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John Sickels of Minor League Ball has his overall top prospects list out today, and even though there’s not a whole lot in the way of commentary about any of the Jays who made the list, it’s of particular interest to fans of the club, I think, because unlike many of the others, he goes 150 names deep. This means we get to see how a couple additional Jays prospects stack up to the rest of the league, as well an idea as how close they may have been to some of the Top 100s that have already been released.

As has been universally the case this off-season, Sickels ranks Aaron Sanchez highest among the Jays prospects, checking in at 42 for Sickels, after having been 19th for Keith Law, 23rd for FanGraphs, 32nd for Baseball Prospectus, and 65th for Baseball America. Not universal, however is whether Sanchez is preferred over Noah Syndergaard, with Sickels joining BP and BA in having the Mets prospect ahead.

Sickels does join Law and FanGraphs, however, in being higher than BP and BA on Roberto Osuna, as neither of those two had him on their list at all. Osuna checks in at the highest position he holds among of these lists, 75, with Law placing 87th and FanGraphs having him at 81.

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Because there sure isn’t anything happening on the Jays front at the Winter Meetings– at least, not that we’re hearing about, or that Alex Anthopoulos is admitting to– let’s take a detour into some delicious prospecting, as John Sickels posted his list of the top 20 Jays prospects today at Minor League Ball, giving a brief scouting note on all twenty, and a lengthier discussion of the organization as a whole.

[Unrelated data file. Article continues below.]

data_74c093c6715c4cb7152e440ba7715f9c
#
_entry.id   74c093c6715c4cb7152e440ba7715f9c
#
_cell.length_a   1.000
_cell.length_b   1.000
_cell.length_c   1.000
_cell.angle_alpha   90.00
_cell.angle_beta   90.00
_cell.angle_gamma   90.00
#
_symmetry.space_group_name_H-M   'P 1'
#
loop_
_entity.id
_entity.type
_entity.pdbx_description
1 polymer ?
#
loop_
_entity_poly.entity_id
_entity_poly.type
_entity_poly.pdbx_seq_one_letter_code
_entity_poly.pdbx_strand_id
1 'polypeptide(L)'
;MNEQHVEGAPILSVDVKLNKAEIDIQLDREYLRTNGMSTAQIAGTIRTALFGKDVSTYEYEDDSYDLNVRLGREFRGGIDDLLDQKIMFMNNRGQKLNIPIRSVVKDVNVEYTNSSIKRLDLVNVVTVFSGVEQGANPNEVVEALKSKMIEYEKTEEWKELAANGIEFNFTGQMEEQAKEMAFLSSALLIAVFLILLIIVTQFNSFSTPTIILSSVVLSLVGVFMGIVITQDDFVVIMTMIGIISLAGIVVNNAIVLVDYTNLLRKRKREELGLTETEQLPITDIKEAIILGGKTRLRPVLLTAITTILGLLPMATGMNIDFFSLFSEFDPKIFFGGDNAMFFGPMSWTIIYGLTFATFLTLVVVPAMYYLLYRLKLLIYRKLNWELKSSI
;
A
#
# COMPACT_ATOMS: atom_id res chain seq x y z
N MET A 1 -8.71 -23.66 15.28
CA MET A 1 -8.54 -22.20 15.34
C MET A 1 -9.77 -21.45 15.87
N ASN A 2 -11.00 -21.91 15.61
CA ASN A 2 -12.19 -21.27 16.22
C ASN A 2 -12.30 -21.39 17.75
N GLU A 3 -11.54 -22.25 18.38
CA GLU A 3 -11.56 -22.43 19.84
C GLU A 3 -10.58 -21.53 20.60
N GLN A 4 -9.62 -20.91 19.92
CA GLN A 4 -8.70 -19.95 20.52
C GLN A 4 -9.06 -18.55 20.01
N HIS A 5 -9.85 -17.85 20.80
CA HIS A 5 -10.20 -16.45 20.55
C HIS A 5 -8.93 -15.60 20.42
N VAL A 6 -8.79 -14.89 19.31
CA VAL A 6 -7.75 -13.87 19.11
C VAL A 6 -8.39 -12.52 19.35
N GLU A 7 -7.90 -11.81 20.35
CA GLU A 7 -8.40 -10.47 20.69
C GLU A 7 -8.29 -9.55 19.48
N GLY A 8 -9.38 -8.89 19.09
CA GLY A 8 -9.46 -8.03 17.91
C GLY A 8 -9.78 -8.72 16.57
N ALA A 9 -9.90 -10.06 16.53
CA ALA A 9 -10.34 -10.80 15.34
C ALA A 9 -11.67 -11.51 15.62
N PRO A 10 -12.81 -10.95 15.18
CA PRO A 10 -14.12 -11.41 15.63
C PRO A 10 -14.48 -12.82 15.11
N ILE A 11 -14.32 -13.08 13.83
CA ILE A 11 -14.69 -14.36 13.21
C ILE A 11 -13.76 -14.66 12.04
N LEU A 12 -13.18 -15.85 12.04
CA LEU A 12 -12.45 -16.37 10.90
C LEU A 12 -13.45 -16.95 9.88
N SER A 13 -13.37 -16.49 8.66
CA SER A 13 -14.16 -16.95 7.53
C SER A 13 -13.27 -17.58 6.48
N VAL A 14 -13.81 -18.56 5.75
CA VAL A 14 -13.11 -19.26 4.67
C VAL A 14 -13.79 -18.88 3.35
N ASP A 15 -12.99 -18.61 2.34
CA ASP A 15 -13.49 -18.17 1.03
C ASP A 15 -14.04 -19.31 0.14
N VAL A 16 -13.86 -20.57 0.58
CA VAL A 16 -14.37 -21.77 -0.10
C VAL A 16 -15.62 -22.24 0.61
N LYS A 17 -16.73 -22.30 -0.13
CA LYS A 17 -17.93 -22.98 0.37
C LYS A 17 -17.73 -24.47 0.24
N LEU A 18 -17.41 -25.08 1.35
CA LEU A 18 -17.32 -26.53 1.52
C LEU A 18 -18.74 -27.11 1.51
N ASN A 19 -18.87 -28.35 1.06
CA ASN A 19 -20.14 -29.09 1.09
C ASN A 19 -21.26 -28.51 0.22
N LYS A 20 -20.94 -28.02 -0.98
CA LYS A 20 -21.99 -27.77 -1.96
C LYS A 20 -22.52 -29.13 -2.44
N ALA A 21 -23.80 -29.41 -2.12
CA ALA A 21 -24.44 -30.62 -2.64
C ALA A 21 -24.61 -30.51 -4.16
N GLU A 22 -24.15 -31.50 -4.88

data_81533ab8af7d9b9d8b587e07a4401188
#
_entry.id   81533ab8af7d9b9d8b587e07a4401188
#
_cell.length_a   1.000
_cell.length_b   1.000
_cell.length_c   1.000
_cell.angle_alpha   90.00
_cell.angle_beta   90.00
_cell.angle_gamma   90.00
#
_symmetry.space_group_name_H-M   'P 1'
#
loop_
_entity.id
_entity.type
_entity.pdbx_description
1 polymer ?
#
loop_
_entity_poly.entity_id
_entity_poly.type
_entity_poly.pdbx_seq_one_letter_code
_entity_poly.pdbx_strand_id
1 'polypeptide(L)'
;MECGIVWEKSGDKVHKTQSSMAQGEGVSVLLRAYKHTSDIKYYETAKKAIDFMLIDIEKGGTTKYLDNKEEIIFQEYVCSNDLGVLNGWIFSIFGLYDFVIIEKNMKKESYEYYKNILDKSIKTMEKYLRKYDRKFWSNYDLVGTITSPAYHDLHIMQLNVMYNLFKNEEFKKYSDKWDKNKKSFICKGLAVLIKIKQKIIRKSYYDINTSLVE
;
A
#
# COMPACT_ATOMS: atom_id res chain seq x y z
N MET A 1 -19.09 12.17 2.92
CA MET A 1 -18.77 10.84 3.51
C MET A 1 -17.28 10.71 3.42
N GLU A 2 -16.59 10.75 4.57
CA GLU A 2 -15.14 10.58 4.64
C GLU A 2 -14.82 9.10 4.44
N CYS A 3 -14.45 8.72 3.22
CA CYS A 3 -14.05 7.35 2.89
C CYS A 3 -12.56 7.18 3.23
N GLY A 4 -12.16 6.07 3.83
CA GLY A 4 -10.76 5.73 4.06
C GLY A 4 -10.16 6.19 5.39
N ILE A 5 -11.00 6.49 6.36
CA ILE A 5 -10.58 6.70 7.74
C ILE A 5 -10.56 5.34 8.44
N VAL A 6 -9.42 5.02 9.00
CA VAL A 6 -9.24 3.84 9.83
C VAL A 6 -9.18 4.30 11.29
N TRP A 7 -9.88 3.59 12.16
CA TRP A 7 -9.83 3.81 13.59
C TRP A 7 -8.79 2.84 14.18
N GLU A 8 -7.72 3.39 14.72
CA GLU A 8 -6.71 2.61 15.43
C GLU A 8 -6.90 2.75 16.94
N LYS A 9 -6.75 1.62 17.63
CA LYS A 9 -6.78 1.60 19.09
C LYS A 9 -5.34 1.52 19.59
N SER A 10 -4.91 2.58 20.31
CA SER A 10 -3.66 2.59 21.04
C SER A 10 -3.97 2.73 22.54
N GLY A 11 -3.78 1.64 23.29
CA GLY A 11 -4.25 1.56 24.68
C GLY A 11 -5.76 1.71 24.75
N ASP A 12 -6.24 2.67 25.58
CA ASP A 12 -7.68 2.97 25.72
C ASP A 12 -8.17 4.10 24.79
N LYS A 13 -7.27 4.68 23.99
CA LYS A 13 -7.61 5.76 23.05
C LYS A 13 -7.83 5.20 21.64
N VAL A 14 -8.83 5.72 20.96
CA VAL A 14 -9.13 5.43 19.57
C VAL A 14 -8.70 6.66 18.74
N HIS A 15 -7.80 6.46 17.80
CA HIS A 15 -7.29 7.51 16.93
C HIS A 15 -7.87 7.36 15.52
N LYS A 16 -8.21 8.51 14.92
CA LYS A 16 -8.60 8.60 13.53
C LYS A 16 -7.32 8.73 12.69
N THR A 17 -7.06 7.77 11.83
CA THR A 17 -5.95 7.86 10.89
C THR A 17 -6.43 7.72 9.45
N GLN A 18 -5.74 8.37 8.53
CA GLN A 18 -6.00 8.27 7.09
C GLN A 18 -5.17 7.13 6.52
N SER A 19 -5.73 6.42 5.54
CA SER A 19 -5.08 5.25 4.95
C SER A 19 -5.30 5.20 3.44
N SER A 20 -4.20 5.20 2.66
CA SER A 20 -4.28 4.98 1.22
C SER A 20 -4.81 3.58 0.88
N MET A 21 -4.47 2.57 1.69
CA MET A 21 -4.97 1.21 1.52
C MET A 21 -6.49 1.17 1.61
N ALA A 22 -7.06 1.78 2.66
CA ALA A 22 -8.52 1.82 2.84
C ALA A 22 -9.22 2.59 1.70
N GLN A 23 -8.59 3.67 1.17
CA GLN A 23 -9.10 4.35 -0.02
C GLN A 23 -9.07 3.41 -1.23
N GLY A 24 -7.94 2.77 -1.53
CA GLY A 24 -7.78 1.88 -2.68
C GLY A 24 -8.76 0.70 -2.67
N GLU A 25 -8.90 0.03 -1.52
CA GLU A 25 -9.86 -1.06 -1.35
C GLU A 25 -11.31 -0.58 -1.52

As we’ve come to expect by now, Travis d’Arnaud tops the list– Sickels calls him “not perfect” but “either the best catching prospect in baseball or the second-best behind Mike Zunino”– with few surprises following him among the top tier.

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As the MLB season heads towards its midway point, it’s time for a lot of the prospect evaluators out there to check in with an update on the minor league landscape, and John Sickels of Minor League Ball has done just that, updating his Top 120 prospects list, and posting an “All Questions Answered” thread related to the list.

The Jays, as you may expect from a club with such vaunted system– or, y’know, if you read the title of the post– placed a lot of prospects on the list, with not just seven among the ranked 120, but three more prospects among the additional 58 honourable mentions– aka “Other Players Considered for the list.” It should be noted that Sickels doesn’t include 2012 draftees here.

Travis d’Arnaud, as usual, tops the list among Jays prospects, though he’s way back in 18th– an improvement over his previous ranking on Sickels’ list, 26th, but perhaps a little farther back than we’ve come to expect.

There’s then a cluster of prospects in the 40 to 50 range: Noah Snydergaard at 40 (up from 67), Justin Nicolino at 45 (up from 68), the new-to-the-list Aaron Sanchez at 49, and Anthony Gose (pictured) holding steady at 51.